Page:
Sometimes the support person was not physically there; perhaps not even aware of the individual event as it was happening. AIMS volunteer Jo Dagustun shares a personal account of the home birth of her youngest child and describes how she drew inspiration and strength from ‘outside the room’. Jo is followed by Hannah Thomas sharing her beautiful and inspirational response to the trauma she experienced when her newborn daughter needed to spend time in the Neonatal Intensive Care Unit. I feel absolutely certain that, through this response, Hannah will be with future parents who find themselves in a similar situation. Next comes Scott Mair, giving us very important insights into the experience of the new father. Scott is followed by Dr Jayne Donegal who explains what happened to her when she supported parents by offering those who wanted this a chance to make fully informed decisions about vaccination, something that was her legal duty to do.

Moving on from the themed section of this issue, Jo Dagustun, as the UK delegate, sends an open letter to all participants of the 2023 annual meeting of ENCA - the European Network of Childbirth Associations - that took place in Budapest this year. Anne Glover tells us about how the maternity services are currently developing in Northern Ireland, and Charlotte Edun gives her report on ‘The International Labour and Birth Research Conference’ that took place in Grange over Sands this April. This is followed by the AIMS Campaigns team’s Birth Activists Briefing that lists a number of recent publications of note. Catharine Hart reviews the Cochrane report: ‘Planned hospital birth compared with planned home birth for pregnant women at low risk of complications’, and Jo Dagustun reviews the book, ‘Union Street’, by Pat Barker, highly recommending one passage in particular. And last but not least, we round up with: ‘What has the AIMS Campaigns Team been up to this quarter?’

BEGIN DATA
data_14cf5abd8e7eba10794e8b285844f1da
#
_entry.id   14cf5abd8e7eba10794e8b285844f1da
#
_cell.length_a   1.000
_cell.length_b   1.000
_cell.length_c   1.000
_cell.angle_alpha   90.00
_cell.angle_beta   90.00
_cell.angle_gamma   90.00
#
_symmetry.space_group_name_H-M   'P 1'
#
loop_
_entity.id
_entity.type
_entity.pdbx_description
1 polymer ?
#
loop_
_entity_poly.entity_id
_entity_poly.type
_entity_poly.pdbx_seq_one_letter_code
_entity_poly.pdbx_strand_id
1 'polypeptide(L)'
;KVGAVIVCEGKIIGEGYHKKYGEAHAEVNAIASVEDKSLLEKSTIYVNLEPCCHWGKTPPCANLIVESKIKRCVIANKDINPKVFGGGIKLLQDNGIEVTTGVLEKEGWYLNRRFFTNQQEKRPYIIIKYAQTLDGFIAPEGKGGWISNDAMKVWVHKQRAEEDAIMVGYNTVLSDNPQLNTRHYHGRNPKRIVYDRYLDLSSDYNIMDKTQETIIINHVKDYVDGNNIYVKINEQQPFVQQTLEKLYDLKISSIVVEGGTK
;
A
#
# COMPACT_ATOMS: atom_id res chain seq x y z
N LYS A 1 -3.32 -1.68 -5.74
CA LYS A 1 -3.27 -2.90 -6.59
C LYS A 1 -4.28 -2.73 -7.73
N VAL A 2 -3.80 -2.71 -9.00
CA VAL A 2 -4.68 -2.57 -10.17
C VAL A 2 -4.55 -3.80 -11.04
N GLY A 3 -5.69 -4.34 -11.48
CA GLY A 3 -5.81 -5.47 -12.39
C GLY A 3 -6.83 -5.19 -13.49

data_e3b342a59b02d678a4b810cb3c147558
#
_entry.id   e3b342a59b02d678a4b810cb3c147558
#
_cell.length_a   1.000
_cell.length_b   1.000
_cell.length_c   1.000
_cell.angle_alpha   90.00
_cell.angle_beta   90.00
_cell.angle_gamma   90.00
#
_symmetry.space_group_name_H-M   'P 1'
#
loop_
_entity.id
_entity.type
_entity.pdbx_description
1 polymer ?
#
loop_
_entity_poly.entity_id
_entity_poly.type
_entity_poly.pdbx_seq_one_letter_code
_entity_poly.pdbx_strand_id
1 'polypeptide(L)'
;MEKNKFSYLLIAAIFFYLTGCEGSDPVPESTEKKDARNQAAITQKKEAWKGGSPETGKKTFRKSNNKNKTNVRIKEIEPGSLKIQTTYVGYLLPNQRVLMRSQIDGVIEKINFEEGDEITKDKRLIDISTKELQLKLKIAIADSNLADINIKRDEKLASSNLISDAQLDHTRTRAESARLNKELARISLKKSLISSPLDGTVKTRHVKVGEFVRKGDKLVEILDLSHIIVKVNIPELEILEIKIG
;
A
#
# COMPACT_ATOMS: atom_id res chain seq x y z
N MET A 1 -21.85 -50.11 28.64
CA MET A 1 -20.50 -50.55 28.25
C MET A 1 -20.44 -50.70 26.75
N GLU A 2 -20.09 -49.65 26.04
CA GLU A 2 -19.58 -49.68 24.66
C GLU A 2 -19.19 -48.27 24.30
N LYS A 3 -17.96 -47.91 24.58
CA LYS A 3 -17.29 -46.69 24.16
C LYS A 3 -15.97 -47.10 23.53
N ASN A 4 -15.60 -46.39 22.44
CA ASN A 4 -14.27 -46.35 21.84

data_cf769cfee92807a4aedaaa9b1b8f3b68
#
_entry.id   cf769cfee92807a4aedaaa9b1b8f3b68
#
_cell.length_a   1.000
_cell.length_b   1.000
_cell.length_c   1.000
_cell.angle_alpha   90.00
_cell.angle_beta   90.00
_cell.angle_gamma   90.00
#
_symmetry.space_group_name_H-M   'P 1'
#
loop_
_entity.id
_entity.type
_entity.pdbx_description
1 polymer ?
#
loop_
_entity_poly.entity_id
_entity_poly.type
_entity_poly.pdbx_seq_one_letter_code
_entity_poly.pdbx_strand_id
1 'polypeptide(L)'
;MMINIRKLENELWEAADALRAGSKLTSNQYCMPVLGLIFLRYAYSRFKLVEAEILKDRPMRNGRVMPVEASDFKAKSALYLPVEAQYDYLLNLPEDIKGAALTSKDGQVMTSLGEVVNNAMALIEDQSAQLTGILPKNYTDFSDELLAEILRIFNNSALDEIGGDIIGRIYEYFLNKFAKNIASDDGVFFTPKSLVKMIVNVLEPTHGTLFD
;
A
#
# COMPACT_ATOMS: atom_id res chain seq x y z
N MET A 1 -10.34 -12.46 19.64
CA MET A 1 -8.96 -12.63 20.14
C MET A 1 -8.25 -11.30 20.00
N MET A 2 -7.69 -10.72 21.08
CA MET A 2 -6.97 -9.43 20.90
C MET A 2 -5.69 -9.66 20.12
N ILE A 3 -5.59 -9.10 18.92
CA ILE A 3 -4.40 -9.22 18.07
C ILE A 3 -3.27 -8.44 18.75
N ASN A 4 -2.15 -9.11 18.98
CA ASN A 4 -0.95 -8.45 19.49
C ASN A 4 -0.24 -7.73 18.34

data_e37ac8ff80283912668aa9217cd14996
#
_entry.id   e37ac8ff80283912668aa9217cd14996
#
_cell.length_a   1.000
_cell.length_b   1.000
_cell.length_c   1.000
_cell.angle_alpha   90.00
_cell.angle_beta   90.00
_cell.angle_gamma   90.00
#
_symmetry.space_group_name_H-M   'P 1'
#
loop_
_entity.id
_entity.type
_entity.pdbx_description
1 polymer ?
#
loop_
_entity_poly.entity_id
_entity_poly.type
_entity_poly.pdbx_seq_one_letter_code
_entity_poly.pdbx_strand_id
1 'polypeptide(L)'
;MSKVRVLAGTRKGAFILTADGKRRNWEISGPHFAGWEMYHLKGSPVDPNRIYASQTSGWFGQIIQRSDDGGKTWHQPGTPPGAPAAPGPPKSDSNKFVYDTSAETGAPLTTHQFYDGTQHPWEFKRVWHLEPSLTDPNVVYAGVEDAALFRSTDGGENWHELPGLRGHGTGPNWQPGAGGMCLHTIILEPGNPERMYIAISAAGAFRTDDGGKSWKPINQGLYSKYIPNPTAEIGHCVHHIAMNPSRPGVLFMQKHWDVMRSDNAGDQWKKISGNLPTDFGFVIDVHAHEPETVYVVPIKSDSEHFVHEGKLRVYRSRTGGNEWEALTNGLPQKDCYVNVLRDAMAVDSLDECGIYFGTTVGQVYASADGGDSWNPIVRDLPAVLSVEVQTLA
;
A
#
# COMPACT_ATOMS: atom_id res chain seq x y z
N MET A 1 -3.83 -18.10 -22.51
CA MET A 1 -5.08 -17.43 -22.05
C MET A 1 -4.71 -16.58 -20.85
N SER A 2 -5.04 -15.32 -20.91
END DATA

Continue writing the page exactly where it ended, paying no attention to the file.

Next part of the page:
We are very grateful to all the volunteers who help in the production of our Journal: our authors, peer reviewers, proofreaders, website uploaders and, of course, our readers and supporters. This edition especially benefited from the help of Anne Glover, Caroline Mayers, Jo Dagustun, Danielle Gilmour, Joanna Rana, Katherine Revell, Salli Ward and Josey Smith.

The theme for the December issue of the AIMS journal is Perinatal Mental and Emotional Well-being. If you have an experience or insight you would like to share - I would love to hear from you. Please email: alex.smith@aims.org.uk

The AIMS Journal spearheads discussions about change and development in the maternity services..

AIMS Journal articles on the website go back to 1960, offering an important historical record of maternity issues over the past 60 years. Please check the date of the article because the situation that it discusses may have changed since it was published. We are also very aware that the language used in many articles may not be the language that AIMS would use today.

To contact the editors, please email: journal@aims.org.uk

We make the AIMS Journal freely available so that as many people as possible can benefit from the articles. If you found this article interesting please consider supporting us by becoming an AIMS member or making a donation. We are a small charity that accepts no commercial sponsorship, in order to preserve our reputation for providing impartial, evidence-based information. You can make donations at Peoples Fundraising. To become an AIMS member or join our mailing list see Join AIMS

AIMS supports all maternity service users to navigate the system as it exists, and campaigns for a system which truly meets the needs of all.